Preparing an existing vineyard for mechanization
As previously mentioned, not all vineyards can be mechanized. Some established vineyards can be mechanized with limited improvements, others will require full retraining and trellis conversion — operations requiring significant capital investment, and yet others may be in such condition that the cost to mechanize would exceed any foreseeable savings. Accordingly, a producer must conduct extensive surveys to determine whether mechanization of an existing vineyard is possible, prudent and likely to be profitable. The primary criteria to consider are vineyard uniformity, vine and vineyard condition, vineyard maturity, and future demand and profitability of the cultivars in the vineyard.
If the vines and vineyard are in good condition, preparations for mechanized operations may be minimal and inexpensive. The following are examples of vineyard characteristics to examine:
- Check the condition of the vines' trunks and cordons and the density of canes and spurs on the cordons. If the trunks are bowed and aging, consider trunk renewal to alleviate potential implement impact problems. If the cordons have numerous dead arms or poorly spaced cane bearing positions, replace cordons in a way that achieves the desired spur density and distribution. If the vines show significant symptoms of crown gall, nematodes, virus or phylloxera, estimate the longevity of the vineyard and the probability that any investment would be lost.
- Be certain the trellis is in good condition and appropriate for the existing cultivars and their size. If it is not, investigate the costs of repairing or retrofitting the trellis.
- If wires are sagging between line posts, look for the cause. Failing end assemblies, excessive line post spacing and inadequate initial tension prior to cordon establishment are likely causes and can sometimes be corrected, often most successfully when done at the same time as trunk or cordon renewal.
Table 1 presents a checklist to help growers determine the suitability of an established vineyard for mechanized operations and the cost-effectiveness of making necessary corrections.
Vineyard mechanization may offer the grape producer many benefits, such as lower costs of production, reduced reliance on hand labor, increased efficiency through more timely execution of vineyard management operations, and improved fruit quality. These benefits are achievable, however, only for growers who develop a keen understanding of the requirements and limits of vineyard mechanization and of sustainable strategies to succeed within these constraints. Growers wanting to use a high degree of mechanization will find long-term value in well-engineered, purpose-built vineyards with high rates of uniformity.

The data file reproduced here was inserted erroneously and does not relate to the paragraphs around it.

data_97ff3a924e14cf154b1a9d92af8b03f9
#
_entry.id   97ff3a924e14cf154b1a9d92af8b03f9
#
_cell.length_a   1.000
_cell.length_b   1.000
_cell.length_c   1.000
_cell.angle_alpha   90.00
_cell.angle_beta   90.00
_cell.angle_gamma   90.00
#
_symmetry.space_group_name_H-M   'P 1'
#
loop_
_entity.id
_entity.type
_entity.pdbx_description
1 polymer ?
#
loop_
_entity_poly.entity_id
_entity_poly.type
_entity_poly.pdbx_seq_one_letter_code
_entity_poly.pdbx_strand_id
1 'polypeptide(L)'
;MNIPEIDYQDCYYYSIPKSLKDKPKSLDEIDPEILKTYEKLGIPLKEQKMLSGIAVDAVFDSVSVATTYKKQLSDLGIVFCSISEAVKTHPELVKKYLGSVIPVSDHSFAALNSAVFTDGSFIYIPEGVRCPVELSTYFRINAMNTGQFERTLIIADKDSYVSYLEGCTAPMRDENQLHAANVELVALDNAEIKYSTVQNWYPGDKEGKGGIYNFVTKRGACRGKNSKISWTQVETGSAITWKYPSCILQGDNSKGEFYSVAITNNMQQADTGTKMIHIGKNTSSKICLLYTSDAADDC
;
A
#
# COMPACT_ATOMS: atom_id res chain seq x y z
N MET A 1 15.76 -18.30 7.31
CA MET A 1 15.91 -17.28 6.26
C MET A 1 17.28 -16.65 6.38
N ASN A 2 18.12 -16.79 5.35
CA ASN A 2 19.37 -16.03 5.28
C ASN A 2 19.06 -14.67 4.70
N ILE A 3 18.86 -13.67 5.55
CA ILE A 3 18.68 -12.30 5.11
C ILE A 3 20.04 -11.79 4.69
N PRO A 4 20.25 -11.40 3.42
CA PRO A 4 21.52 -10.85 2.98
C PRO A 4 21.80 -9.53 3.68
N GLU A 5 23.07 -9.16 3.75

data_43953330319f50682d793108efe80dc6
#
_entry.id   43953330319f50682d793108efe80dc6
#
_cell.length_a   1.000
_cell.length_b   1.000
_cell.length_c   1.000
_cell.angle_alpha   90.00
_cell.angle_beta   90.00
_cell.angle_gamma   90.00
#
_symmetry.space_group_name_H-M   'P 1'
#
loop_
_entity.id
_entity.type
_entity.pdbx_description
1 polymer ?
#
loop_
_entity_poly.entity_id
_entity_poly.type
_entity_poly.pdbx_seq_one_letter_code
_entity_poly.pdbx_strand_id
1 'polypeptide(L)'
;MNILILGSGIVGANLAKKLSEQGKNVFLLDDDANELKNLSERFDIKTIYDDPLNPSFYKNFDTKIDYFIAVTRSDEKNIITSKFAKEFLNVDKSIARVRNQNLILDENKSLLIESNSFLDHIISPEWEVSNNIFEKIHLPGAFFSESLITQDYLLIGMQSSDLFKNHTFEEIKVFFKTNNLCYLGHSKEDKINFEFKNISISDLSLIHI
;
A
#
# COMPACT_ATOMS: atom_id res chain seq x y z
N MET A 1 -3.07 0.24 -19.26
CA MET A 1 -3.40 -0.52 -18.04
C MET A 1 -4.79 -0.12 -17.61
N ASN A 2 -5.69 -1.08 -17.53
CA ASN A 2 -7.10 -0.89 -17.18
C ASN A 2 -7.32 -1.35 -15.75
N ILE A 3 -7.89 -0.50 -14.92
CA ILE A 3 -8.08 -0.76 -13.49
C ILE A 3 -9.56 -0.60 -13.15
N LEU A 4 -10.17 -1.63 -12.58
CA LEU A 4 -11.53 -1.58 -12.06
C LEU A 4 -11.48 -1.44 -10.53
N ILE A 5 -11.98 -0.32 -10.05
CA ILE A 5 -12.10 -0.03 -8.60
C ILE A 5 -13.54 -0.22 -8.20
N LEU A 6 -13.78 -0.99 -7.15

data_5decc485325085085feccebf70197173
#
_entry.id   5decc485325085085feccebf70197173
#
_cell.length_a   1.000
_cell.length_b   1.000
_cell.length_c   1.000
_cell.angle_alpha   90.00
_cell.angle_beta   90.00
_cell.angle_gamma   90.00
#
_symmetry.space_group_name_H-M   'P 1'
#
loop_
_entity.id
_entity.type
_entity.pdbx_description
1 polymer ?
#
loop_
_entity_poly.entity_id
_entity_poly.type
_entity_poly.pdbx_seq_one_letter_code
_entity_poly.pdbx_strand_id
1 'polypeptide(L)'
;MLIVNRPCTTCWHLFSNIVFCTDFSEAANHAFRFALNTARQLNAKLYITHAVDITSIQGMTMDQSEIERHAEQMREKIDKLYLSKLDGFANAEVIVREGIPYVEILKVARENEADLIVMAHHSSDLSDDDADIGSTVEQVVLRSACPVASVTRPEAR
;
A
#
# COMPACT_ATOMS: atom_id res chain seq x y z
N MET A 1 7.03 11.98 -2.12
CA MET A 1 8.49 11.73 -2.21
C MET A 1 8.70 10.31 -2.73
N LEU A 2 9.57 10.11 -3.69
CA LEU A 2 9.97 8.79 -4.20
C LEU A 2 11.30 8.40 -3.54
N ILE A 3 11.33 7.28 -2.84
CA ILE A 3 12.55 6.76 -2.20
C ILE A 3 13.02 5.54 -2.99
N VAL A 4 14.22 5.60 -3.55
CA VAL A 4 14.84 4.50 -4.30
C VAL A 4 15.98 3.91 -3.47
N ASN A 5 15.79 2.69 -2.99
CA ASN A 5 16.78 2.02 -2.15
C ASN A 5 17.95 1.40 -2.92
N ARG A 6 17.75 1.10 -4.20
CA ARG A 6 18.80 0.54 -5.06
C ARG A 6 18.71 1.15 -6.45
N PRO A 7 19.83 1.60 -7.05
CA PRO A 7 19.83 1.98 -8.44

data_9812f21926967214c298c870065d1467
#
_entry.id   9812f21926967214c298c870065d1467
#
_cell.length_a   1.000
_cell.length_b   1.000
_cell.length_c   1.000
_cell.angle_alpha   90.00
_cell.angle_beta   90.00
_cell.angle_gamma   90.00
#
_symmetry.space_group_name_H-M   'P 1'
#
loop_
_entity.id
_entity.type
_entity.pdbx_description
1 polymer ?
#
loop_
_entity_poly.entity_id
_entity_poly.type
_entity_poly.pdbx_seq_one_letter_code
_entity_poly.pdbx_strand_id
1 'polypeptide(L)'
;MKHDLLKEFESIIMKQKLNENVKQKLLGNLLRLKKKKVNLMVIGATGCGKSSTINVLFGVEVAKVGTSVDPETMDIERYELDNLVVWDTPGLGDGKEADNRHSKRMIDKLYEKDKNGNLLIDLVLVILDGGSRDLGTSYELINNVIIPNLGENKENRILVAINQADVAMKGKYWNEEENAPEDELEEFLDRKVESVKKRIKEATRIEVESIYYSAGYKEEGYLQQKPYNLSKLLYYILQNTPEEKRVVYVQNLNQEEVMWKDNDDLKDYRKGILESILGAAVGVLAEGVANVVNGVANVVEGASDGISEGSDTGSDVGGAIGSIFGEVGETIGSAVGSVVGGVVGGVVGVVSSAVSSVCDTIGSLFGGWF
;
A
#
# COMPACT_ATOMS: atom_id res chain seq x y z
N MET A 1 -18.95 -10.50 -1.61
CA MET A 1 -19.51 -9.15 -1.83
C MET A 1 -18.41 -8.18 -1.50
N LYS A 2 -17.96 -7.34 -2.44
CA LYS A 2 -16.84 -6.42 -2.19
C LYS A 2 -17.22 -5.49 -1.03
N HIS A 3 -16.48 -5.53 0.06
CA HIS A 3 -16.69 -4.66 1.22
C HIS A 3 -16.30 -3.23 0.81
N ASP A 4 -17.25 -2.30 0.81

The authors extend sincere appreciation to Dr. Terry Bates, Greg Berg, Nick Pehle, Dana Merrill and Gene Cowherd for reviewing this publication. They also gratefully acknowledge financial support from the Viticulture Consortium East and the Missouri Wine and Grape Board.
Table 1. Checklist for determining established vineyard suitability for mechanized operations.
||Potential corrective actions if necessary
|Within and between rows
||Divide block into homogenous units; adjust irrigation zones to match high/low vine size areas; corrective pruning, retraining and crop load adjustment to reestablish uniformity
||Straight and healthy
||Retrain trunks from scion suckers near graft union or ground level
||Established, straight and healthy
||Establish or retrain cordons from water sprouts near the head
|Bearing unit density
||Corrective pruning if too dense; cordon replacement if too sparse
||Short and of uniform length
||Corrective pruning or cordon replacement if too long
||Moderate to high for vine spacing and trellis
||Adjust vine spacing, crop load and/or nutritional and water status as necessary to establish desired vine size
||Free of organisms expected to appreciably shorten vineyard longevity (viruses, phylloxera, etc.)
||Retrain or replant vineyard
||Retrain as necessary
||Acceptable to high
||Replant or regraft vineyard to marketable cultivar(s)
||Adequate to escape significant freeze injury in about five out of seven years
||Amenable to cordon training and spur pruning
||Not applicable (although high retained node numbers can partially compensate for low fruitfulness at basal nodes)
||Comfortable for available growing season length (crop not maturing at limit of growing season)
||Maintain tight control of crop load while transitioning to mechanized operations; replant vineyard to cultivar(s) with appropriate maturity dates
||Simple and amenable to mechanization
||Retrellis and retrain vineyard
||Stout and intact
||Repair existing assemblies or install improved replacement structures
||Stout, intact, and spaced to minimize wire sag
||Replace failed or weak posts; increase post density to improve trellis rigidity and wire height uniformity
||Uniform height and appropriately tensioned to minimize sag
||Repair or replace end assemblies; increase line post density to improve wire height uniformity; tension wires adequately
||Compatible with necessary or desired implements
||Replace components as necessary or retrellis
||Matched to vines of a single cultivar, size and age
||Modify irrigation zones
||Adequate to irrigate all zones on a reasonable cycle
||Increase water supply as necessary
||Below 10 percent if rows are perpendicular to slope; below 15 percent if rows are parallel with slope
||Terrace inter-row area or replant vineyard
||Sufficient width for equipment access and turning
||Remove vines and reestablish end assemblies as necessary
||Fill swales to establish consistent grade; install artificial drainage
||Dense and appropriately competitive (in regions with frequent precipitation during growing season)
||Interseed or replace
WG3001, new March 2011